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Thursday, February 27, 2014

A Newbie Guide to Converting Your Loft into a Liveable Room

Is your family outgrowing your home? There comes a time for many people that the space available just isn’t enough. Two solutions present themselves in this situation; either move house or extend the one in which you live. Extending sideways may not be an option if you have no land around your property. If you have no cellar or basement, extending downwards is ruled out. So, as they say, the only way is up!

If you are lucky enough to own a house with a large roof space, stunning results can be achieved with a loft conversion. The loft often covers the entire footprint of the house so there may be space up there for two or more rooms. Since it is at the top of the building, there will be no pumping system needed for drainage from a bathroom

We will take a look here, at the process of converting your loft. The only assumption made is that the floor beams are a suitable size and strength for the job.

It is always advisable before beginning any of this work, to ensure that it will meet the local planning regulations and, more importantly, the fire codes.


There are some wonderful, easy to fit windows available for the sloping roof. The first job is to get some light into your loft. If you are not confident on ladders, call a builder in for this job. It is not complicated but is a little precarious.


Suitable access will have to be arranged as a priority The existing loft hatch can be converted to one of the new insulated drop down loft panels that are available. This can be used in conjunction with a pull down ladder. Alternatively, you may decide on a more permanent solution such as a staircase.

First Fix

The first fix is the process where electricians and plumbers install the main pipework and cables. This must be done before the floor is laid. When the frames for dividing walls are built, there may be more first fix work required.


Insulation will need to be laid between the joists and roof beams. Use insulating board between the beams that easily cut with a saw and wedged in place.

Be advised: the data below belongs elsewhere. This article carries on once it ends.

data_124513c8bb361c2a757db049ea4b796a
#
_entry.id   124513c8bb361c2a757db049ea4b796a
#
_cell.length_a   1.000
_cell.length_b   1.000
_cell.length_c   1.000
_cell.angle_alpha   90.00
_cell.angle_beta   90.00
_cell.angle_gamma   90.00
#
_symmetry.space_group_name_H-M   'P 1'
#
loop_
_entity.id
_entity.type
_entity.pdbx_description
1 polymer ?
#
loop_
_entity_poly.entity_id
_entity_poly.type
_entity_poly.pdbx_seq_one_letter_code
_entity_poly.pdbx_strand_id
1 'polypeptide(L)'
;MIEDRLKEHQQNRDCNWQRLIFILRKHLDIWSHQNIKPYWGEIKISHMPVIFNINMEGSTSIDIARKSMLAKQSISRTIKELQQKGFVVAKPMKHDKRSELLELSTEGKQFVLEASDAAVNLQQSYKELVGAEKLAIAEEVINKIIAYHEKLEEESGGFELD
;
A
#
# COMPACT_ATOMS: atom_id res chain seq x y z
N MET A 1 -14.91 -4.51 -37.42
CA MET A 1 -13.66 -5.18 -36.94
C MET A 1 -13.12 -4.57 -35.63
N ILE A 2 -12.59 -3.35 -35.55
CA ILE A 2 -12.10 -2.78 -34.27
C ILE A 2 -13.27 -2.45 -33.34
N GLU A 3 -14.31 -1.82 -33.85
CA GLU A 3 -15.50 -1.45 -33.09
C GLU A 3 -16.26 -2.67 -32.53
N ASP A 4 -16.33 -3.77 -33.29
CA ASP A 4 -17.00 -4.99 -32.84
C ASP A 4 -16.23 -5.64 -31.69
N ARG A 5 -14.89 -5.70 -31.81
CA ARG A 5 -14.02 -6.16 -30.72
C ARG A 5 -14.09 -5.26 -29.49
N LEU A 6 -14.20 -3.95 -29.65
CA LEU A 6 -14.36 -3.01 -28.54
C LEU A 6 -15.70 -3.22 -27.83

The floor can now be installed. Tongue and groove chipboard panels are well suited to this job.


After the floor is complete, the internal walls can be constructed. Once the frames are in place, recall the plumbers and electricians if needed.


Your plasterers can now set to work boarding the loft and skimming it with the finish coat. By now your loft is really taking shape.
It will only take a day for the plaster to dry enough for you to continue with the project.

Second Fix

Second fix is the process where the tradesmen come back to install all of the fixtures and fittings such as lighting, power, and bathroom fittings. Trimmings are also installed, such as skirting boards and architraves.

Within a matter of weeks, your loft conversion project could be complete. It is now a usable space that has added value to your home with relatively little disruption. It may well be a self contained apartment that the children will fight over the right to move in.

Images by flickr.

2 Smart Readers SAID::

Fernando Lachica said...

This is very good idea in converting your loft, if your house's big enough and wide space for the ceiling. You can plan ahead with the construction and decors in advance together with the carpenter.

Franc said...

A loft type room would also be a comfortable one.

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A work-at-home-mom (WAHM) with  two  lovely kids and a loving husband.  Passionate in writing about  family, product reviews, and  other related articles.  A Mom, a Wife,  a Blogger/Writer, rolled into one.

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